Publications

Identifying Knife River Flint in Alberta : a silicified lignite toolstone from North Dakota

Description

This article is the fourth in a series intended to assist the identification of raw materials used for precontact stone tools in Alberta. Each article focuses on one raw material; the current article discusses a silicified lignite called Knife River Flint (KRF) that originates in North Dakota and appears in archaeological sites across Alberta. Local materials, including chalcedony, silicified peat/petrified wood, and translucent chert, can be mistaken for KRF: macroscopic and microscope qualities of these materials are described with an accompanying photograph library to assist identification. Several methods were tested to assess their feasibility for distinguishing KRF from local materials. KRF so closely resembles other materials in terms of macroscopics, microscopics, and geochemistry that conclusively demonstrating provenance remains problematic.

Tags
INAA KRF Knife River Knife River Flint archaeology chalcedony chert instrumental neutron activation analysis lignite northern plains petrified wood silicified peat stone tools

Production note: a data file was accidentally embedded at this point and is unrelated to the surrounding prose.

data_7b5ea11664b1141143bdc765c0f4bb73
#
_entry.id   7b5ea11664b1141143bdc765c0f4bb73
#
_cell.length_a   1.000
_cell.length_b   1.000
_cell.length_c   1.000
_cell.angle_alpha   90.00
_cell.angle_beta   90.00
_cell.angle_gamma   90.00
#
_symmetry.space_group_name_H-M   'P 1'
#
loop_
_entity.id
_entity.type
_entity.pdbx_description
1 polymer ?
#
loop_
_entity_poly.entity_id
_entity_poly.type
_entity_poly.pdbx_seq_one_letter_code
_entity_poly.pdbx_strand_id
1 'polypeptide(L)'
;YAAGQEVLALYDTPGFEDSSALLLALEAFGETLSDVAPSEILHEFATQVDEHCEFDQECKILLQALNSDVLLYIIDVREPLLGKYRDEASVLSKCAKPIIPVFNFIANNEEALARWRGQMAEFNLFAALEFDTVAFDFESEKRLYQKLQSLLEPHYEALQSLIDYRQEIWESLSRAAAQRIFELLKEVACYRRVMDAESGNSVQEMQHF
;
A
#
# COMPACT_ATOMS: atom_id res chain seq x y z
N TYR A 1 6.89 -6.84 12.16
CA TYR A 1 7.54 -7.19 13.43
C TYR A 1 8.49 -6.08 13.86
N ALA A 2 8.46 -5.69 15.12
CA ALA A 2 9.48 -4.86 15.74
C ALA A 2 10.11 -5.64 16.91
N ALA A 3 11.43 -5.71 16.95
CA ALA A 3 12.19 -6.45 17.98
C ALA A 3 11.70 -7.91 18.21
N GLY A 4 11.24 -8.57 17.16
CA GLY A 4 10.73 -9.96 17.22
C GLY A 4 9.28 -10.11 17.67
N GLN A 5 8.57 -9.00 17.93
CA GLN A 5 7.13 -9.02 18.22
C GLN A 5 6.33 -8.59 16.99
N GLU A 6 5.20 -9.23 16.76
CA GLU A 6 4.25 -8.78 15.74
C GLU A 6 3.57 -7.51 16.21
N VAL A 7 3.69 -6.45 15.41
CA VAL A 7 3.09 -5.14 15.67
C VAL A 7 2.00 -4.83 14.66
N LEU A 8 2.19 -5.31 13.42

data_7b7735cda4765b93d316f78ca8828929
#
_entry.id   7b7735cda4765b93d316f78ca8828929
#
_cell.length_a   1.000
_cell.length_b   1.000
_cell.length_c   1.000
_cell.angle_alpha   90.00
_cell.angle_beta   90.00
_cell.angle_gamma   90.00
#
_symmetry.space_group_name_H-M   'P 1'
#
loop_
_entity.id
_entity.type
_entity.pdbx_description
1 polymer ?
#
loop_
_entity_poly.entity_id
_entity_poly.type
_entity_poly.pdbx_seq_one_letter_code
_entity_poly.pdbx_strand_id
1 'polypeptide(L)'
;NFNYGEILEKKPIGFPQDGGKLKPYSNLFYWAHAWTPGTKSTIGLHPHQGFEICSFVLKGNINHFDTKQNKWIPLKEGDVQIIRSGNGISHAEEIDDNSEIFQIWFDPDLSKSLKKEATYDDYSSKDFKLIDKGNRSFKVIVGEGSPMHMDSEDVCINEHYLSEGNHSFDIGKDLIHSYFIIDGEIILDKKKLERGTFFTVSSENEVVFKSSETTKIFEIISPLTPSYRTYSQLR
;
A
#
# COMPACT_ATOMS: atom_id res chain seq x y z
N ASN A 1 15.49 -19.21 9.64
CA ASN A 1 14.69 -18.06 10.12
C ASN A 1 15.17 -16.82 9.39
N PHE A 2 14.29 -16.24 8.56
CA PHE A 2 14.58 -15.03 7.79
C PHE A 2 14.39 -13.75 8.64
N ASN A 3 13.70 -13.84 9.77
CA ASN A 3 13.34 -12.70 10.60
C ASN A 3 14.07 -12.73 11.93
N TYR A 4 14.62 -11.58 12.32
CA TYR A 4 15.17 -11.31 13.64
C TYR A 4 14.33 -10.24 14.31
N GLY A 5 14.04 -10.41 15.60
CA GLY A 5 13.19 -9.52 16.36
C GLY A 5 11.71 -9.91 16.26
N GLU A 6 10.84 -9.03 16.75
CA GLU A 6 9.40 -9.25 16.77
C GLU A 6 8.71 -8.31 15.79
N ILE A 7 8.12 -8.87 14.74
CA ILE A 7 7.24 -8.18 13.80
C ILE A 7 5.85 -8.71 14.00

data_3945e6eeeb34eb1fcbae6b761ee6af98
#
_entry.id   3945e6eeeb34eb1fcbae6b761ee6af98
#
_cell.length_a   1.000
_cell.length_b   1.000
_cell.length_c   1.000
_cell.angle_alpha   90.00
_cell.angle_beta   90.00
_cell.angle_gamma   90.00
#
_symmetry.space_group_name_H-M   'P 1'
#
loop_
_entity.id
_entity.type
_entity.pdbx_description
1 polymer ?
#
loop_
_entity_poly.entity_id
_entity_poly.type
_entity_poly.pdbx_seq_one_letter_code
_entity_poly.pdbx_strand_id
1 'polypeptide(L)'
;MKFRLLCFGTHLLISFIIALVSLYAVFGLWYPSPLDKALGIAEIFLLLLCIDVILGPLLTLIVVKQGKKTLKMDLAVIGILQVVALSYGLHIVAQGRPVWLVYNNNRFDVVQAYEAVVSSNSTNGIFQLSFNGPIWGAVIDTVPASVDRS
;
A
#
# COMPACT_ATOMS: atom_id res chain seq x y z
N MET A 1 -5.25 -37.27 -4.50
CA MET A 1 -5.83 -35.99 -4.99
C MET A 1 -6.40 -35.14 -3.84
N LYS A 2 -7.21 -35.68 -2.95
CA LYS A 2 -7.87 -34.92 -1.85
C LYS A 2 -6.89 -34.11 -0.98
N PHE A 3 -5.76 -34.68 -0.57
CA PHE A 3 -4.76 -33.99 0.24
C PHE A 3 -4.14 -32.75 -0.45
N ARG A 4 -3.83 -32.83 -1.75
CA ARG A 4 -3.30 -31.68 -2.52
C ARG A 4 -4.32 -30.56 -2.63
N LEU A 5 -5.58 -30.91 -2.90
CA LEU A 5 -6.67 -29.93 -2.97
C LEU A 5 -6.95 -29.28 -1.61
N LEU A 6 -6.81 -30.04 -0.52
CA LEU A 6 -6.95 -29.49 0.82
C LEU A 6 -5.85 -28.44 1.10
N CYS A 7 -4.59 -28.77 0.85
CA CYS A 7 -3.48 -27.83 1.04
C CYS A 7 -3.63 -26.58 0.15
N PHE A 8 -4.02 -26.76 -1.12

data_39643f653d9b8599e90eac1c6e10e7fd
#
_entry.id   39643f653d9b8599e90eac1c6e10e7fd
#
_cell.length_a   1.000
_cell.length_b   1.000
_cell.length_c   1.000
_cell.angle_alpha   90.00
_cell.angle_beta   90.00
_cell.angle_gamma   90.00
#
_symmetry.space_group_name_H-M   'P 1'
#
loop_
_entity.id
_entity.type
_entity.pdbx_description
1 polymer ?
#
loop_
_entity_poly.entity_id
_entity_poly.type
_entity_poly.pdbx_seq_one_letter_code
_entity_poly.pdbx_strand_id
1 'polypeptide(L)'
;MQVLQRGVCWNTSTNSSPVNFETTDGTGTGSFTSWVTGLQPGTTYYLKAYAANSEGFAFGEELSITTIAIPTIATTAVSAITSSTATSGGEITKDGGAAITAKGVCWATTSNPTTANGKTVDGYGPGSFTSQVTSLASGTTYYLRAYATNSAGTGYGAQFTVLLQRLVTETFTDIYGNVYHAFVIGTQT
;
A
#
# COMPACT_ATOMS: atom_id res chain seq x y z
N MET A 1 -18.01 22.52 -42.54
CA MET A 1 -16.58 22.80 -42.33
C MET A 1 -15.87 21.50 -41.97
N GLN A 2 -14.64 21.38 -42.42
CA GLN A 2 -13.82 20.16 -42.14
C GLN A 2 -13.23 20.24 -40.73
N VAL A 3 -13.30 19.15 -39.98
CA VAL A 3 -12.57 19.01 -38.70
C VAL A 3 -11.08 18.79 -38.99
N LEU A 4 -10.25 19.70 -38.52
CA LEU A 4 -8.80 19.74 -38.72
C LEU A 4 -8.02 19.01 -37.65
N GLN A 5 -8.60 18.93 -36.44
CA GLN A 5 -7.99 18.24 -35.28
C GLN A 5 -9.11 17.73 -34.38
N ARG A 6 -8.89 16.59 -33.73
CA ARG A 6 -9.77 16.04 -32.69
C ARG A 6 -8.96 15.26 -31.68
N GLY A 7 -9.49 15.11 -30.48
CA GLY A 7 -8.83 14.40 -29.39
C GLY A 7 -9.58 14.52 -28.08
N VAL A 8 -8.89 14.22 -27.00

Title and publication information

Type
Report
Alternative Title

Archaeological Survey of Alberta occasional paper no. 38

Alternative Title

The swing of things : contributions to archaeological research in Alberta, 2018

Extent

24 pages

Frequency

Once

Publisher / Creator Information

Publisher

Culture and Tourism

Contributor

Kristensen, Todd

Contributor

Moffat, Emily

Contributor

Duke, M. John. M.

Contributor

Locock, Andrew J.

Contributor

Sharphead, Cody

Contributor

Ives, John W.

Place of Publication

Edmonton

Subject Information

Resource Dates

Date Created

2018-02-27

Date Added

2018-02-27T19:17:15.184421

Date Modified

2018-02-27

Date Issued

2018-02-27

Audience information

Identifiers

ISBN (pdf)

9781460138175

Usage / Licence

Licence

No licence

Contact

Contact Name

Todd Kristensen